Storage Classes in Pivotal Container Service (PKS)

I’m going to show how to use Kubernetes Storage Classes in Pivotal Container Service (PKS) and discuss some limitations you may run into. You can check out more info on vSphere Storage classes at Dynamic Provisioning and StorageClass API.

Storage Class

Our first step will be to create a Storage Class. Below you’ll find a Storage Class definition named ci-storage that creates thin provisioned disks on the pks0 datastore:

storage-class.yaml

apiVersion: storage.k8s.io/v1
metadata:
  name: ci-storage
provisioner: kubernetes.io/vsphere-volume
parameters:
  diskformat: thin
  datastore: pks0

You can create the Storage Class by running:

kubectl create -f storage-class.yaml

2018-06-12_18-16-39.png

Persistent Volume Claim

Now that we have our Storage Class defined, we can begin creating our Persistent Volume Claims (PVCs). Here I’m going to request a 1 Gi disk from our ci-storage Storage Class:

persistent-volume-claim.yaml

apiVersion: v1
metadata:
  name: ci-claim
  annotations:
    volume.beta.kubernetes.io/storage-class: ci-storage
spec:
  accessModes:
    - ReadWriteOnce
  resources:
    requests:
      storage: 1Gi

Create the PVC:

kubectl create -f peristent-volume-claim.yaml

List all the PVCs:

kubectl get pvc

2018-06-12_18-42-57.gif

Use the PVC

I’m going to create a simple pod with a volume that uses the ci-claim PVC:

pod-storage.yaml

apiVersion: v1
kind: Pod
metadata:
  name: pod-storage
spec:
  containers:
  - name: busy1
    image: busybox
    command: ["sleep", "3600"]
    volumeMounts:
    - name: ci-claim
      mountPath: /tmp/pvc1
  volumes:
  - name: ci-claim
    persistentVolumeClaim:
      claimName: ci-claim
  restartPolicy: Never

Create the pod with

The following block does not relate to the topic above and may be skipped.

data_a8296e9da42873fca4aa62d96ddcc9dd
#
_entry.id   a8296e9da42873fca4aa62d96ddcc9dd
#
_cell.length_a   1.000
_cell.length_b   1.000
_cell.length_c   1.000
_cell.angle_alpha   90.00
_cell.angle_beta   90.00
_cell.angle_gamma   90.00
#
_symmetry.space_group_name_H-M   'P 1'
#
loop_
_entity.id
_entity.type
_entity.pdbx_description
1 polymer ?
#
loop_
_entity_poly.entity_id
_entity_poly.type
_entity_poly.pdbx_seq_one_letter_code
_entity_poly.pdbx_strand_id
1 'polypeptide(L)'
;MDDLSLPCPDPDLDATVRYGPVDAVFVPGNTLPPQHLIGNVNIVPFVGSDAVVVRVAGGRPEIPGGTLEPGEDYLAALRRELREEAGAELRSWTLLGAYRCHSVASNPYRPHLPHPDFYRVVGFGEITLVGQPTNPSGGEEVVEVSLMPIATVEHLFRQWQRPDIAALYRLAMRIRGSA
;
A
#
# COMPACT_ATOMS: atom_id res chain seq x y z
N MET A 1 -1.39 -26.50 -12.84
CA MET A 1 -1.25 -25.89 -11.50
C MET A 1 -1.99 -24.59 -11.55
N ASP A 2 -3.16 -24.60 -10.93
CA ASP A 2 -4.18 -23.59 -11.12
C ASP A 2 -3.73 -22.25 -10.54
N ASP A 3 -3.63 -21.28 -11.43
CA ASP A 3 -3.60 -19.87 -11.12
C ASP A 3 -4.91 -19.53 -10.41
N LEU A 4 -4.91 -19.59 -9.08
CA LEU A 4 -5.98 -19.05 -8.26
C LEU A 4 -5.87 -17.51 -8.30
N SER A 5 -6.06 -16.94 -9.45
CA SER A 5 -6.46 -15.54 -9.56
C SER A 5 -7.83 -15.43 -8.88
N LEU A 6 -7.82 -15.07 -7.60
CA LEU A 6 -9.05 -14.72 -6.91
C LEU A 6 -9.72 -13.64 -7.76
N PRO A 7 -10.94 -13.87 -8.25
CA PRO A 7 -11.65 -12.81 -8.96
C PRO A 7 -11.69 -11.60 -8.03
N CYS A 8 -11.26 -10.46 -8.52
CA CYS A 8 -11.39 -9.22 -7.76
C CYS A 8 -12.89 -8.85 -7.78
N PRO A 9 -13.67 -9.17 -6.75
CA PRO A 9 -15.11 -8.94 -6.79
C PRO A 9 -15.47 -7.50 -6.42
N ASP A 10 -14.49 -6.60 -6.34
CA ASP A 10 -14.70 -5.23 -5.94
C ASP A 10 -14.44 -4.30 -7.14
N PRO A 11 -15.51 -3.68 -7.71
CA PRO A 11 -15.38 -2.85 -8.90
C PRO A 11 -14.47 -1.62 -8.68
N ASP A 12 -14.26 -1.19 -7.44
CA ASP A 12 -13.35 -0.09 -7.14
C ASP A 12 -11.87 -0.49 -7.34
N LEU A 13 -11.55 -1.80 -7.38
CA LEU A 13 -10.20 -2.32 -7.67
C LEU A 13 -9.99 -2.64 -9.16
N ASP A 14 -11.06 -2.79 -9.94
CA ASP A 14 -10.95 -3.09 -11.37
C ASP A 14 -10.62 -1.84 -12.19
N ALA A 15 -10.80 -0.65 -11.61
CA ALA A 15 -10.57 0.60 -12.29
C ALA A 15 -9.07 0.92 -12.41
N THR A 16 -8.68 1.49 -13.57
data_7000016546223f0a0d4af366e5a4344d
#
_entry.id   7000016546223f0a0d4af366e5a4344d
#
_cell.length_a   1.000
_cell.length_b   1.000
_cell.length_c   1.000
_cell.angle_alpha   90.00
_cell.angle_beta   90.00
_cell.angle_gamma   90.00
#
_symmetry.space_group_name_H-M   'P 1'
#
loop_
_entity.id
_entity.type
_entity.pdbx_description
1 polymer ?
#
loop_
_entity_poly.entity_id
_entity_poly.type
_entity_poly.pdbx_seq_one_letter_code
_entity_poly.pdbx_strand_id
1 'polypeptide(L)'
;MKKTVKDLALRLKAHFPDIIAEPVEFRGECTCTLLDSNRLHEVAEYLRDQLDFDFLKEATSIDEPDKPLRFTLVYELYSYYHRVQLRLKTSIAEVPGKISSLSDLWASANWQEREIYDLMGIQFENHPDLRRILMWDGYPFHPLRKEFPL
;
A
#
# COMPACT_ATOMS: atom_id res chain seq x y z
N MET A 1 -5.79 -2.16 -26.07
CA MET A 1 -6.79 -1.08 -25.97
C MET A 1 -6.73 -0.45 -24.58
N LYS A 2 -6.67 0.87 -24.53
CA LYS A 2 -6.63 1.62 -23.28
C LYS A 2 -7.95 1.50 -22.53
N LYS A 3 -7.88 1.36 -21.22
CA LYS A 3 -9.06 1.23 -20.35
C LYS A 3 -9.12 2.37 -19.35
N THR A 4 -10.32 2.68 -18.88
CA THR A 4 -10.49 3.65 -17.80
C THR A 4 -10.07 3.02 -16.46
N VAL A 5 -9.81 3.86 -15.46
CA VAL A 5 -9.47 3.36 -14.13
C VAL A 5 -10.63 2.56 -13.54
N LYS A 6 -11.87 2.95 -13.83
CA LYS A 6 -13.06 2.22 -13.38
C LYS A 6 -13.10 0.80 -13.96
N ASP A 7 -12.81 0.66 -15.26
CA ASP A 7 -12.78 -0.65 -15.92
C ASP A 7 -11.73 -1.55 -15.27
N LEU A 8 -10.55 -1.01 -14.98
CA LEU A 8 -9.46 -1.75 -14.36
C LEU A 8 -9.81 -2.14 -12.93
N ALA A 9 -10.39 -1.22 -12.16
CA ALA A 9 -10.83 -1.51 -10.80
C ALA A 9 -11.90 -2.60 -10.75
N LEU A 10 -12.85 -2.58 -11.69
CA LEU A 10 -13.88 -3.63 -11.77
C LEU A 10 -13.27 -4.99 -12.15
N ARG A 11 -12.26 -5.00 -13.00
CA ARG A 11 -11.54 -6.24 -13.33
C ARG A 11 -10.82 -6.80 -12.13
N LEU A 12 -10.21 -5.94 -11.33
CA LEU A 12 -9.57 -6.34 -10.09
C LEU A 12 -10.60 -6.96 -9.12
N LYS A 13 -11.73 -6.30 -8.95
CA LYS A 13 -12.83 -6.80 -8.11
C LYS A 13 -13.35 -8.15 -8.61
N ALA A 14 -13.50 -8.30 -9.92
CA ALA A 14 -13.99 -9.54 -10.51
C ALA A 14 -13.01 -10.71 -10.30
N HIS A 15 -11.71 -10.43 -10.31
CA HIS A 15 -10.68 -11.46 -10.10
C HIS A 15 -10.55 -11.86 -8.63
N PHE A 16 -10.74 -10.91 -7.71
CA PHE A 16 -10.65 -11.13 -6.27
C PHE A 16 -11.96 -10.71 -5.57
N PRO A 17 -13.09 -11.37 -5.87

kbuectl create -f pod-storage.yaml

As soon as we create the pod, we will see a task in vCenter to reconfigure the VM that is the node hosting the pod:

2018-06-12_18-42-07.gif

Looking at the VM’s hardware we can see that a new hard disk was created and it’s the 1 Gi that the pod just requested:

2018-06-12_18-43-50.gif

If we look at the vCenter 6.5 maximums, we can see that maxium amount of SCSI targets is 60:

2018-06-12_18-45-15.gif

Since PKS will start adding disk to the node VMs starting on SCSI adapter 1 (through 3), that means we can have a total of 45 persistent volumes per node.

If you try to provision more than this, you’ll see the pods getting stuck in a ContainerCreating status. Running kubectl describe pod <pod_name> will show the reason why:

Warning FailedMount 2m kubelet, b2e23624-2623-4dde-a1aa-996226b5f832 Unable to mount volumes for pod “pod-storage45_default(f0e13e01-6ea4-11e8-b2b8-005056b8bbc6)”: timeout expired waiting for volumes to attach/mount for pod “default”/”pod-storage45”. list of unattached/unmounted volumes=[ci-claim45]

Warning FailedMount 7s (x8 over 2m) attachdetach-controller AttachVolume.Attach failed for volume “pvc-97dd58ef-6ea4-11e8-b2b8-005056b8bbc6” : SCSI Controller Limit of 4 has been reached, cannot create another SCSI controller



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